Last night i watched two amazing episodes of twilight zone. The first episode was called I Am the Night—Color Me Black, which was about hatred in the world.
In had George Lindsay and Ivan Dixon in the episode. The second episode i watched was called The Jeopardy room, which had Martin Landau (Space 1999 and Mission Impossible) as a spy trying to escape his past. The episode had an amazing ending!!! I know i have said this before about Twilight Zone, but it is still great after 50 years!!
This set is near the top of my collection.
There are so many classic episodes. Some of my top ones are
"Third Planet from the Sun". Edward Andrews was perfect as that gvmt "snoop" and Fritz Weaver is at the top of my tv character actors.
"On Thursday We Leave for Home". James Whitmore, fantastic role.
"A Nice Place to Visit". Who can forget Sebastion Cabot's "devlish" laugh at the end of that episode?
"People Are Alike All Over". Roddy McDowall as the paranoid timid astronaut, and that sad look from Susan Oliver was outstanding.
"The Monstors Are Due on Maple Street". Talk about an accurate character study.... from the aliens.... "It's the same everywhere....and we'll go from town to town...."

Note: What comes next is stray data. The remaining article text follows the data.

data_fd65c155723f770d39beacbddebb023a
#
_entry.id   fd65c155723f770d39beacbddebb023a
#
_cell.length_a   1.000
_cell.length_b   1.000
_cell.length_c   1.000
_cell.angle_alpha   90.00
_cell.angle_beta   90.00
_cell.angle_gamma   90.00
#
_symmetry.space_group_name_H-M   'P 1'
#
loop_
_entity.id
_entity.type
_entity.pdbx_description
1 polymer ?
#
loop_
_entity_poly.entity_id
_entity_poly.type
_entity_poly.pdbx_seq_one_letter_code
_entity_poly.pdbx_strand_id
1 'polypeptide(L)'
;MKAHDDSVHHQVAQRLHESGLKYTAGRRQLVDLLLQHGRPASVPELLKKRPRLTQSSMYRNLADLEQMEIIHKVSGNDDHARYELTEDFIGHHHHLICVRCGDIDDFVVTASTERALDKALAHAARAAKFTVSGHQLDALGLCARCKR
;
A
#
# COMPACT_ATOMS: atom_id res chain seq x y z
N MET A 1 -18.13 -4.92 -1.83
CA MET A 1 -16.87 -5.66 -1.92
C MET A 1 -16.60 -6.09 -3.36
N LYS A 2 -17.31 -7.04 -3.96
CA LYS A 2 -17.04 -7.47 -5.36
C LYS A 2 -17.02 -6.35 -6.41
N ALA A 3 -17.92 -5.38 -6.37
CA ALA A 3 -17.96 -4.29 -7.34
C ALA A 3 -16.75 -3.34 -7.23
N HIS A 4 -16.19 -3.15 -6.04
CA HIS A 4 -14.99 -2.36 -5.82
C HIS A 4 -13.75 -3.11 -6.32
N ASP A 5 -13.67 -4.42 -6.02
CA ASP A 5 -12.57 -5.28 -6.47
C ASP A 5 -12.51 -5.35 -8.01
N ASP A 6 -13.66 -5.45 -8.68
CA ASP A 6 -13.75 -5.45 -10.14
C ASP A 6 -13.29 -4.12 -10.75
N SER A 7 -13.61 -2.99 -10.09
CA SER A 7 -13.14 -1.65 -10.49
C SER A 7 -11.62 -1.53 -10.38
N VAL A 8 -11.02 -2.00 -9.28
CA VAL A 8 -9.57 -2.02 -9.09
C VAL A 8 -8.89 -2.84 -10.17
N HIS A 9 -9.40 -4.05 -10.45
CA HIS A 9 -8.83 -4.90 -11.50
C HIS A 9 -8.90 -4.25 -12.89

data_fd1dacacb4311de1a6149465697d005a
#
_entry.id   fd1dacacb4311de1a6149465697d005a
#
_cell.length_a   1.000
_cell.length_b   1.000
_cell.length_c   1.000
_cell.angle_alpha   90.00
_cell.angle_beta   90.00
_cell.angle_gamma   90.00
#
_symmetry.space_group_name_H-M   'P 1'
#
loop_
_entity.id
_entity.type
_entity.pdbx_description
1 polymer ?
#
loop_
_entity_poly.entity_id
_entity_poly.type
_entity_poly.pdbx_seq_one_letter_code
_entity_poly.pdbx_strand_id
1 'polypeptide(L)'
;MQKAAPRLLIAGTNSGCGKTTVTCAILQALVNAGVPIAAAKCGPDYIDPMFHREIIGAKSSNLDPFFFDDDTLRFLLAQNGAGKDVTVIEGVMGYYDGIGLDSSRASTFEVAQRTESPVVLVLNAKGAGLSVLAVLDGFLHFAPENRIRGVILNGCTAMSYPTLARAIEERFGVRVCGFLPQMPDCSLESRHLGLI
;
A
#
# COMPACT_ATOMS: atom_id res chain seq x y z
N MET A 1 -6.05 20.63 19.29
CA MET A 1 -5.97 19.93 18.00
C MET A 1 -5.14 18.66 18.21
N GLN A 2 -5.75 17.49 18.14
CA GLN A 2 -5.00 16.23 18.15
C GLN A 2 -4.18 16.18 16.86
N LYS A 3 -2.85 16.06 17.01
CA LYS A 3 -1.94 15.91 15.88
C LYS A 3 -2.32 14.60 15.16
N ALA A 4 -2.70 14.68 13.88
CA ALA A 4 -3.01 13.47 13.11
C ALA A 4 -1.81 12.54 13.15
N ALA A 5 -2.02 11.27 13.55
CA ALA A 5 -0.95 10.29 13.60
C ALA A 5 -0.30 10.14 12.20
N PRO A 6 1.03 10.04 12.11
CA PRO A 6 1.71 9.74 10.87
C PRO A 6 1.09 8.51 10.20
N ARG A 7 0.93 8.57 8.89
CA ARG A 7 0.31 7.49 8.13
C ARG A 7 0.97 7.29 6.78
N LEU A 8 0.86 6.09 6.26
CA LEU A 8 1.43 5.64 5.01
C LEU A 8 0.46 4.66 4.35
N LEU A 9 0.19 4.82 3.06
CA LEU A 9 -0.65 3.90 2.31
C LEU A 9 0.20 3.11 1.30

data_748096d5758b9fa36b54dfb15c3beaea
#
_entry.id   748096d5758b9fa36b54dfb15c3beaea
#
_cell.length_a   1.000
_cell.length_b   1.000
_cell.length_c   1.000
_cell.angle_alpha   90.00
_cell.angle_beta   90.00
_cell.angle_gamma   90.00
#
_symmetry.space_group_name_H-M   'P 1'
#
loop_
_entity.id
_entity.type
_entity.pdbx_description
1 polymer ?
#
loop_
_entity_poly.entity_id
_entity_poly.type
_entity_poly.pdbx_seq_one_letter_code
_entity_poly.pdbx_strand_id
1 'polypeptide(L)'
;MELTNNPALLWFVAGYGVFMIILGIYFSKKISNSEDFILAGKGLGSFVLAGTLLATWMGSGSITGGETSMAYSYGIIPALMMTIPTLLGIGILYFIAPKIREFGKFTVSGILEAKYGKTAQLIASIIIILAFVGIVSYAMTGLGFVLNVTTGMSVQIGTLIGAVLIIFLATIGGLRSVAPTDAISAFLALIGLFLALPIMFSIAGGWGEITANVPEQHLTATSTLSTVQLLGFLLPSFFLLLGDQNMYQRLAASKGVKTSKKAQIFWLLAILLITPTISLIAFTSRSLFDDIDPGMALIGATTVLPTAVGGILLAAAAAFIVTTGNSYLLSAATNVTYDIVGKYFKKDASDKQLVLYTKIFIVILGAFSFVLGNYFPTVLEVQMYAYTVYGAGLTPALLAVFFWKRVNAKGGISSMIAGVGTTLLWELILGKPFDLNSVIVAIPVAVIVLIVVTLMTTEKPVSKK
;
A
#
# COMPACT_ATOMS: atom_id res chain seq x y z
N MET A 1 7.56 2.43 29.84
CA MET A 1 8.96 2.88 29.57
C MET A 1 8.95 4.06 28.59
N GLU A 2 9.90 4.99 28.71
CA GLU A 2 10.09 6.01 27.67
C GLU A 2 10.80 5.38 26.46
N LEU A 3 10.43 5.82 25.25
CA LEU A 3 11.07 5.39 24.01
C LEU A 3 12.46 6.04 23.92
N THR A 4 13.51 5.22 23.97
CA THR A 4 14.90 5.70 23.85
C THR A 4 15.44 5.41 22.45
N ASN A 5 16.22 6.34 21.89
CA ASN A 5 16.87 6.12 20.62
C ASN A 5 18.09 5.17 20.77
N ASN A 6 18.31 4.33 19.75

"The After Hours". Anne Francis as the mannequin....wow. Remember the other mannequins calling out... "Marsha.....Marsha...."
"Time Enough At Last". Probably one of the best-known episodes of the series....Brugess Meredith at the end....irony at its finest.
"The Odyssey of Flight 33". The "time warp" theme, always worked for me back then
"The Howling Man". John Carradine as "Brother Jerome".... amazing.
"To Serve Man". What an ending One of my favorites from memories years ago.
"The Little People". Another great Serling message at the end.
"A Hundred Yards Over the Rim". Cliff Robertson in that hat going over the rise.... perfect.
"The Rip Van Winkle Caper". More irony in the ending.
Scripts were just outstanding in this series.
It's also got (imo) one of the best intros from Rod Serling, the S1 intro:
"There is a fifth dimension, beyond that which is known to man. It is a dimension as vast as space and as timeless as infinity. It is the middle ground between light and shadow, between science and superstition. And it lies between the pit of man's fears and the summit of his knowledge. This is the dimension of imagination. It is an area which we call...The Twilight Zone."